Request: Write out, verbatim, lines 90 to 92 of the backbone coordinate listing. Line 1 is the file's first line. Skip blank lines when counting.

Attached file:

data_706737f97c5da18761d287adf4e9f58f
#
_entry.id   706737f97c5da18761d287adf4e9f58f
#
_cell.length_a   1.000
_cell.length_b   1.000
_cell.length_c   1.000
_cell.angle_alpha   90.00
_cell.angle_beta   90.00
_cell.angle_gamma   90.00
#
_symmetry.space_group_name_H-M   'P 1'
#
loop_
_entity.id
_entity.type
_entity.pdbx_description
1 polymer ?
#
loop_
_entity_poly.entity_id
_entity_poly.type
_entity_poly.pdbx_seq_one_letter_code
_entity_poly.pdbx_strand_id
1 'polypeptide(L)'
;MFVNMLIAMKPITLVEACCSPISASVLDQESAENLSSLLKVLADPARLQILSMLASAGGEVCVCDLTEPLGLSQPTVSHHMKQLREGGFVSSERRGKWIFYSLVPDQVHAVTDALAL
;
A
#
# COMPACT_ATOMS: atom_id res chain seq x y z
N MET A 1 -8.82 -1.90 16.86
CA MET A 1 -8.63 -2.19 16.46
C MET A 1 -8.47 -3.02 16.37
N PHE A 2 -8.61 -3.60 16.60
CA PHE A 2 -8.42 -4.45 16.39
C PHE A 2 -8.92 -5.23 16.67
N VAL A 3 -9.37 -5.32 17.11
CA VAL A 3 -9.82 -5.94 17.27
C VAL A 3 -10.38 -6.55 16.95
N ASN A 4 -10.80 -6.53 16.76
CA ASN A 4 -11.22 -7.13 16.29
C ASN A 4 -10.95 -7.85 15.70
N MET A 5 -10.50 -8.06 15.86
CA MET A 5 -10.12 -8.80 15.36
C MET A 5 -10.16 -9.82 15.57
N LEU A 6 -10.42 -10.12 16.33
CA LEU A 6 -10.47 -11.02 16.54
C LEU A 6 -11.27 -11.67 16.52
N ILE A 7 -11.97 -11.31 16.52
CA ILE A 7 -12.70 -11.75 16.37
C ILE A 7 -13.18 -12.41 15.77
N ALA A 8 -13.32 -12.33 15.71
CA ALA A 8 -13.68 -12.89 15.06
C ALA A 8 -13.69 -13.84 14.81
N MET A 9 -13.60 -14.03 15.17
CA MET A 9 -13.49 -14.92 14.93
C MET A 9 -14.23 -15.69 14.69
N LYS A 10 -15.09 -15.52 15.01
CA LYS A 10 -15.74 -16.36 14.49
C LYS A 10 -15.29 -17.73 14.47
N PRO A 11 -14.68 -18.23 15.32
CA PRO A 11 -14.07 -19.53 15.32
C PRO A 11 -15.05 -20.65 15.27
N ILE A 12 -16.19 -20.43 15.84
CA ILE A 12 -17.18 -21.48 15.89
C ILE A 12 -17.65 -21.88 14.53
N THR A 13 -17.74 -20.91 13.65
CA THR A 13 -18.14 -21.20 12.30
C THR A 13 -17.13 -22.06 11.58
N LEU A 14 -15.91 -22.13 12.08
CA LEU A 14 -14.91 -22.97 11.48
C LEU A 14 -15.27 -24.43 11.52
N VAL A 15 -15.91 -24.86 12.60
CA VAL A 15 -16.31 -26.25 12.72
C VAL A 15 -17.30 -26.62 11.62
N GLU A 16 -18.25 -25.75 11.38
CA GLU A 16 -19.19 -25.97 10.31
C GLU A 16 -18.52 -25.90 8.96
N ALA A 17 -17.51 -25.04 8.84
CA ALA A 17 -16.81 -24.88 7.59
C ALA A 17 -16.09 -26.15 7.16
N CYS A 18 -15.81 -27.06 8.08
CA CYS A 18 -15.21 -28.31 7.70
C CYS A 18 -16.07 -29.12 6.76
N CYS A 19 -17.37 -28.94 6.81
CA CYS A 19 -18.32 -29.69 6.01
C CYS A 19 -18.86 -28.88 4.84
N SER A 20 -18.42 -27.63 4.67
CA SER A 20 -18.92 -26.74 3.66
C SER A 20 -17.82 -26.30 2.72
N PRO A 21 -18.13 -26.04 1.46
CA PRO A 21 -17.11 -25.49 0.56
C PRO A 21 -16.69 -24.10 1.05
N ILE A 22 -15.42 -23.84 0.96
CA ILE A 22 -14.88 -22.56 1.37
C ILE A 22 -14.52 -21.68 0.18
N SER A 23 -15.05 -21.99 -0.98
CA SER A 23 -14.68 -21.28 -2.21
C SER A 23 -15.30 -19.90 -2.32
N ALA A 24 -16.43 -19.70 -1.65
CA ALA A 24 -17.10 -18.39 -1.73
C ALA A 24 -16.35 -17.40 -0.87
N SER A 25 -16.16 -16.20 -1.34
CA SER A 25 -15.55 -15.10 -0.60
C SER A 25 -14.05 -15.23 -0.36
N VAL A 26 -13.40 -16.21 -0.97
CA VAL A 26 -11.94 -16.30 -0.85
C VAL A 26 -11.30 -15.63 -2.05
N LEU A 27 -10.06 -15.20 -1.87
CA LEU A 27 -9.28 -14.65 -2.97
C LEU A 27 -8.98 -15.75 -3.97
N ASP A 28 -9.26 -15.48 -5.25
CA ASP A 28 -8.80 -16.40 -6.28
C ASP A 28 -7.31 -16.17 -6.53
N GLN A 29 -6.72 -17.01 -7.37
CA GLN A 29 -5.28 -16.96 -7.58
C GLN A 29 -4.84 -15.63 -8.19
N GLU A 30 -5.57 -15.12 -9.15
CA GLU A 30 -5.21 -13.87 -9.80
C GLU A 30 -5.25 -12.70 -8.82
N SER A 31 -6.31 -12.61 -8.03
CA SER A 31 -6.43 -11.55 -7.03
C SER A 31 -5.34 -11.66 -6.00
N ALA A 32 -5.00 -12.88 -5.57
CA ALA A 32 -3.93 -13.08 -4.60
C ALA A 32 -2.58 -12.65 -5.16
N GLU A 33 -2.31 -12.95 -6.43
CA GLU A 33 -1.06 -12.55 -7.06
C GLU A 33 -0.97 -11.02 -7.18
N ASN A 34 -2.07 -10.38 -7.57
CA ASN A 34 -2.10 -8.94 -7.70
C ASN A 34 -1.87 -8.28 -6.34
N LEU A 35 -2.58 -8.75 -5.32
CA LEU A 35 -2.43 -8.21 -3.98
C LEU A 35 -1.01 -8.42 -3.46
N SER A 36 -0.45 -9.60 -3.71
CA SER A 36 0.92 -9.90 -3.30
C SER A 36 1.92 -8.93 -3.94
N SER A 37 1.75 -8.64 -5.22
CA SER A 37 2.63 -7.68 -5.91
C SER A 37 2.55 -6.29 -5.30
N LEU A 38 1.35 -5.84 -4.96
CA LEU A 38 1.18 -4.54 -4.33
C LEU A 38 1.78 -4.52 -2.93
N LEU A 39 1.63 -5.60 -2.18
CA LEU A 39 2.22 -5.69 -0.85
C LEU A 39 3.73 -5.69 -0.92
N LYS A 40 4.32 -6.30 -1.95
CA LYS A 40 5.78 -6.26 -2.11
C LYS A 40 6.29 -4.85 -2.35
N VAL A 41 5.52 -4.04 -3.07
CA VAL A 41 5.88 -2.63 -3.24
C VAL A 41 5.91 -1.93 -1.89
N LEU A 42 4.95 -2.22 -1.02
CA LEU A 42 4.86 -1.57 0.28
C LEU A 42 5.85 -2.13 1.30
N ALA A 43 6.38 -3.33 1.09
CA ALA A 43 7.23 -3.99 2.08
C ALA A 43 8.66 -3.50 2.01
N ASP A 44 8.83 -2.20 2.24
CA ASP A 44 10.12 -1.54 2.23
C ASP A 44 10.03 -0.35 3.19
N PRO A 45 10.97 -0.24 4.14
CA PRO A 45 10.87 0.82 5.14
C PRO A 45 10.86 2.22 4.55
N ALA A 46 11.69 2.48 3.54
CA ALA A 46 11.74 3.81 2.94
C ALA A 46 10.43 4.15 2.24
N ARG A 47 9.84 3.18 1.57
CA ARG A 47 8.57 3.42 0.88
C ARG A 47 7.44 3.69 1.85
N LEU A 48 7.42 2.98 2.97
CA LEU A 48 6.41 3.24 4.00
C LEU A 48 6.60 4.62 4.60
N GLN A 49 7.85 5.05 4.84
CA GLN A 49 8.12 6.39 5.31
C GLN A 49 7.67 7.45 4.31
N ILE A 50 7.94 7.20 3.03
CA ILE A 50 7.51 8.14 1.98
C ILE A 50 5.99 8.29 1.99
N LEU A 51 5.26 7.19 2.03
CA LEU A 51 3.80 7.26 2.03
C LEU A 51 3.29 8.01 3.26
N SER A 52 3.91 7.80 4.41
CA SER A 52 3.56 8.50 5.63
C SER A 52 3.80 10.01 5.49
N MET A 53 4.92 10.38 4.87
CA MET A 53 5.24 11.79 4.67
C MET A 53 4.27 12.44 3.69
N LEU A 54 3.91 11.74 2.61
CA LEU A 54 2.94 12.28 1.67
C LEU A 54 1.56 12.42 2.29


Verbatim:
C SER A 20 -17.82 -26.30 2.72
N PRO A 21 -18.13 -26.04 1.46
CA PRO A 21 -17.11 -25.49 0.56